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Medic sues Vegas police

Times Staff Writer

A California National Guardsman from Stanton has sued the Las Vegas Metropolitan police, alleging that injuries inflicted by two police officers have prevented him from deploying to Iraq for a second tour.

Sgt. Mark England, a medic, said he suffered three fractured ribs and was hit by a Taser stun gun three times by the officers during an altercation at McCarran International Airport on March 10. The incident was recorded by an airport security camera and broadcast by a Las Vegas television station.

The lawsuit, filed Wednesday in U.S. District Court in Nevada, alleges that the officers, identified only as Jennings and Clark, used excessive force when they pulled England away from a security checkpoint where he had gone to ask a Transportation Security Administration supervisor a question.

Police spokesman Officer Ramon Denby declined to comment on the lawsuit but said England was charged with resisting police and violating airport rules. A spokeswoman for the Clark County district attorney said officials were reviewing the case for possible prosecution.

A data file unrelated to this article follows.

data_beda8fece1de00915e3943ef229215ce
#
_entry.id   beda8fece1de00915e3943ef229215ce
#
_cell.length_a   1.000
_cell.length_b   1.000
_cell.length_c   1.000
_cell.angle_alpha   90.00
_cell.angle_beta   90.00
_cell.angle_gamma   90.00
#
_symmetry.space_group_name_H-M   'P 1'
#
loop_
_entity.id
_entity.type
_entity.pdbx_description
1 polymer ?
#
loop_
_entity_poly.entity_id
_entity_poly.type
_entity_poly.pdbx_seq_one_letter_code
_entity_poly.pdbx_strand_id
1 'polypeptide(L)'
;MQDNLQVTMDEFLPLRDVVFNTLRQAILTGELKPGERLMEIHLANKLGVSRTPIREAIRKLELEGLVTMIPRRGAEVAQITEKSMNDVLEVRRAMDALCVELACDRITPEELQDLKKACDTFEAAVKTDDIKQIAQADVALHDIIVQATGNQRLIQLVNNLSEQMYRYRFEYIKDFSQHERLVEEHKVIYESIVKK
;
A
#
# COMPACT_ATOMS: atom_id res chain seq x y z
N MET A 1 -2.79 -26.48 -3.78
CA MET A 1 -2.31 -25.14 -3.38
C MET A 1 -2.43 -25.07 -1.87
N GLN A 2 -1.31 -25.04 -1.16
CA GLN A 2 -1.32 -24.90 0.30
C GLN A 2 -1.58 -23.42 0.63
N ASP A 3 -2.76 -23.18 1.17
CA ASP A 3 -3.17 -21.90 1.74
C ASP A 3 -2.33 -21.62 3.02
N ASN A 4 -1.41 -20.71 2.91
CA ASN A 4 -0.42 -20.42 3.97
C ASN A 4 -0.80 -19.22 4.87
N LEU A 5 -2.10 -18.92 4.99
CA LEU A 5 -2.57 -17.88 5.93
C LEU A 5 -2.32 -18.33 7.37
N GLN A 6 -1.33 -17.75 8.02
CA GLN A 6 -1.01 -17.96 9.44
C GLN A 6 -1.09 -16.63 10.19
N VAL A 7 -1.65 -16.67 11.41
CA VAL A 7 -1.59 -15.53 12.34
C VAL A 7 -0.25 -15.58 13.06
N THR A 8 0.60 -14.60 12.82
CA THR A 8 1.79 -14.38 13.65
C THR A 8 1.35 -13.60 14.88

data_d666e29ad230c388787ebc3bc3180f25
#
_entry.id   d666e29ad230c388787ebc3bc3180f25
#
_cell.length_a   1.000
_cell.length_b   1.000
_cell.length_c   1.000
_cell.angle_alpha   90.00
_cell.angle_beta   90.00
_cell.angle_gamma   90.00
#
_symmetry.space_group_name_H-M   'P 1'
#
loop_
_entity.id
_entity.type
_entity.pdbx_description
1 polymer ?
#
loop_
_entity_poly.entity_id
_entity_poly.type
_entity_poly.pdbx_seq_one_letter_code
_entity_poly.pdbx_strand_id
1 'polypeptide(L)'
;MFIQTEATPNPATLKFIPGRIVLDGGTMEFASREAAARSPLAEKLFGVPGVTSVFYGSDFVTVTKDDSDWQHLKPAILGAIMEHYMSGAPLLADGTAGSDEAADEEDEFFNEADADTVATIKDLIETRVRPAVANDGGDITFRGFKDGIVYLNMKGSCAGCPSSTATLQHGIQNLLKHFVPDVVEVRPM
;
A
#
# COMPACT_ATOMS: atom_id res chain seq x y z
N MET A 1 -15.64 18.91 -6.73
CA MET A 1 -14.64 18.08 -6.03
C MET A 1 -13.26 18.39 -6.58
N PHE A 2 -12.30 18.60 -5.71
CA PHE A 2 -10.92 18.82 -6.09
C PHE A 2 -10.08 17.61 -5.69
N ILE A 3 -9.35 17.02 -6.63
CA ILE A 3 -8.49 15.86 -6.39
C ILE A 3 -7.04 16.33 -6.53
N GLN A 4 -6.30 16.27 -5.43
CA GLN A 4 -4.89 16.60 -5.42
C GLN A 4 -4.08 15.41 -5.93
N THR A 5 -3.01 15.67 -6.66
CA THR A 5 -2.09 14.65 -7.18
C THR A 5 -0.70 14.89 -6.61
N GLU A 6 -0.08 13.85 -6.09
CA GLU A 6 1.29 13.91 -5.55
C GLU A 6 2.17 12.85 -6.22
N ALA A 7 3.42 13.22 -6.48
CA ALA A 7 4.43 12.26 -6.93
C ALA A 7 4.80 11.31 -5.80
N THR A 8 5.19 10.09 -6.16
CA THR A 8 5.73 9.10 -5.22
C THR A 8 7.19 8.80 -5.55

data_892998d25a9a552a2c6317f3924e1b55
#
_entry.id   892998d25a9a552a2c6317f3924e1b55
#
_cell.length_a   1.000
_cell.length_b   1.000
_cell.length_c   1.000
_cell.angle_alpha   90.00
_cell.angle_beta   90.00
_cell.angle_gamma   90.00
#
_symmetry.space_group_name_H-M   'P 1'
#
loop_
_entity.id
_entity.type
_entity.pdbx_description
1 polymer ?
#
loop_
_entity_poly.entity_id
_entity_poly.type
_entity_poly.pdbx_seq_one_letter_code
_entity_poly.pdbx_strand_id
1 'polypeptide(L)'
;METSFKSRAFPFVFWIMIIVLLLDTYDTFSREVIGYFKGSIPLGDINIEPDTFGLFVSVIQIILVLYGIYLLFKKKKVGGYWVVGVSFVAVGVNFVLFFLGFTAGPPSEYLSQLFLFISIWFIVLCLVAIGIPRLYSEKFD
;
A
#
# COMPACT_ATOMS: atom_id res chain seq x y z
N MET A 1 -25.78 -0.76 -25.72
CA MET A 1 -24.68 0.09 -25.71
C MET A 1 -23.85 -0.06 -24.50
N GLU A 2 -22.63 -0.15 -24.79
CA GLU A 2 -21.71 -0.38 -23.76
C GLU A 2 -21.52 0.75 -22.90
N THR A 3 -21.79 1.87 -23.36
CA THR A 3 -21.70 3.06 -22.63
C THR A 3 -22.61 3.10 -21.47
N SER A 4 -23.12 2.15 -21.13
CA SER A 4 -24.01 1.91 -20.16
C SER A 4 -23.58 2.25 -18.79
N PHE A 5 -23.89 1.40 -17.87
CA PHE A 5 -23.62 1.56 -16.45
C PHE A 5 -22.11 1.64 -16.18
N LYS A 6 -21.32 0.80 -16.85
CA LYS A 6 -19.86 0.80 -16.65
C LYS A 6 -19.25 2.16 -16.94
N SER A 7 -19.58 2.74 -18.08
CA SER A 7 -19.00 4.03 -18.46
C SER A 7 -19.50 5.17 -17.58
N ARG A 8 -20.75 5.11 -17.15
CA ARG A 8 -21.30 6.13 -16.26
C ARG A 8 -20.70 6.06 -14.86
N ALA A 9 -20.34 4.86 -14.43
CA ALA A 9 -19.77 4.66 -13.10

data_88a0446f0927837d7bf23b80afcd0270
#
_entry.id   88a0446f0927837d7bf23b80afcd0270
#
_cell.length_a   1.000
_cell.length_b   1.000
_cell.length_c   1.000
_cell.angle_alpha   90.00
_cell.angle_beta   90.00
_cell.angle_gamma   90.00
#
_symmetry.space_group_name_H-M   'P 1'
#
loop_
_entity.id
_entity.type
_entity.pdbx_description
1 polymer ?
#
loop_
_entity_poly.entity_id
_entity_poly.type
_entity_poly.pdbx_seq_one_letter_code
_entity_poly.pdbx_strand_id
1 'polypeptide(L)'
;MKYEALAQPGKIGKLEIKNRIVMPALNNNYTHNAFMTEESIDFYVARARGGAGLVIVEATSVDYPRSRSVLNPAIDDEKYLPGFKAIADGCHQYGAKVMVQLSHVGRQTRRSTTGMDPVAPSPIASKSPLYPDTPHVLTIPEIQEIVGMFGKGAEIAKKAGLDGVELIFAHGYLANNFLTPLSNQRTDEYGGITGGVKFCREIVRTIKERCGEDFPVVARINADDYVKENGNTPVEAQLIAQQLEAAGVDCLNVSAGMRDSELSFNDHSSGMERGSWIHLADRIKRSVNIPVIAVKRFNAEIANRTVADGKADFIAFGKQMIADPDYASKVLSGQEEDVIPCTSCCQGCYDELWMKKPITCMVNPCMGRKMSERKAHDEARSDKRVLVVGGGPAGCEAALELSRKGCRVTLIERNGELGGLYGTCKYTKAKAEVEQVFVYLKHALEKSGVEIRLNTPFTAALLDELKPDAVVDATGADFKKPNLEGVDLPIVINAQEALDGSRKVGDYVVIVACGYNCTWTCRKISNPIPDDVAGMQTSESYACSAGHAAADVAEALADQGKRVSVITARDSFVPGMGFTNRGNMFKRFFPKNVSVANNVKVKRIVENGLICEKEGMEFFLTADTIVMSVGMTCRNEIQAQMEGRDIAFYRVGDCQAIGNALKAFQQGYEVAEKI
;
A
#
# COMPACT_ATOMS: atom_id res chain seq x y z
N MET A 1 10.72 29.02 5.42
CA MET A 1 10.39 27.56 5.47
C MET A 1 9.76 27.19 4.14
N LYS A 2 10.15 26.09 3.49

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England, 38 and a 14-year National Guard veteran, said he served in Iraq as a combat medic from 2004 to 2005 and in Bosnia in 2001. His unit -- the 1st Battalion, 160th Infantry Regiment -- deployed to Iraq in June.

According to the lawsuit, England argued with airport personnel over whether a beverage he was holding could be taken through a security checkpoint. After missing his flight, England said, he asked to speak with the TSA supervisor.

England said Jennings tried to handcuff him “without justification.” England said he backed away and asked why he was being detained. England said he was then beaten by Jennings with a baton and subdued with a stun gun three times by Clark, causing three broken ribs and an injury to his left eye.

The officers involved were cleared of wrongdoing in an internal investigation.

England said he hoped soon to get medical clearance from the military to join his unit in Iraq. The lawsuit asks for more than $75,000 in damages.

hgreza@latimes.com


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